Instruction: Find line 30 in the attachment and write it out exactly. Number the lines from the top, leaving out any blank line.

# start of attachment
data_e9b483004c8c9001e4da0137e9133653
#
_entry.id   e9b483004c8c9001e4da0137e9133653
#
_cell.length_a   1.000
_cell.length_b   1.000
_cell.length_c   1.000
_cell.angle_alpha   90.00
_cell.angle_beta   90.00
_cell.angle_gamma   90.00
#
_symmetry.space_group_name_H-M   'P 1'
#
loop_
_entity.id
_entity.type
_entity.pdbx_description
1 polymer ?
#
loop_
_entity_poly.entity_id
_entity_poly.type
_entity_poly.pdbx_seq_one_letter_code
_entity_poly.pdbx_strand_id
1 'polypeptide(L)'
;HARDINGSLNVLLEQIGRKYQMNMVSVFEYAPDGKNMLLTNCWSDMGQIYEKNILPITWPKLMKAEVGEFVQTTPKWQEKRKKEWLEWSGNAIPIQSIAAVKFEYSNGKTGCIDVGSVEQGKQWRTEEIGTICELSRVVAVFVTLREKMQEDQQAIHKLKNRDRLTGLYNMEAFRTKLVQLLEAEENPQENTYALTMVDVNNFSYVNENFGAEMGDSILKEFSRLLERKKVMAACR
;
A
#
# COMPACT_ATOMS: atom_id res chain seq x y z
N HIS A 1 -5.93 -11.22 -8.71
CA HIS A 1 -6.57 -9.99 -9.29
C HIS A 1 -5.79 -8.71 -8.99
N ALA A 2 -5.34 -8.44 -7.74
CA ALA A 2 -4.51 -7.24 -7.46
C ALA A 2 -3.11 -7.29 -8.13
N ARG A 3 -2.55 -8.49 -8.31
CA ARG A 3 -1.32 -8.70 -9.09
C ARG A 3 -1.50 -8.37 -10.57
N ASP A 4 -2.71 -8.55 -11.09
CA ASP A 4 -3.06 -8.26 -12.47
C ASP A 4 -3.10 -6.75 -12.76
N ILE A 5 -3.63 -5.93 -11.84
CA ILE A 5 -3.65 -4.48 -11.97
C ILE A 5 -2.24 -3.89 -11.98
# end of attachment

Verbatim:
# COMPACT_ATOMS: atom_id res chain seq x y z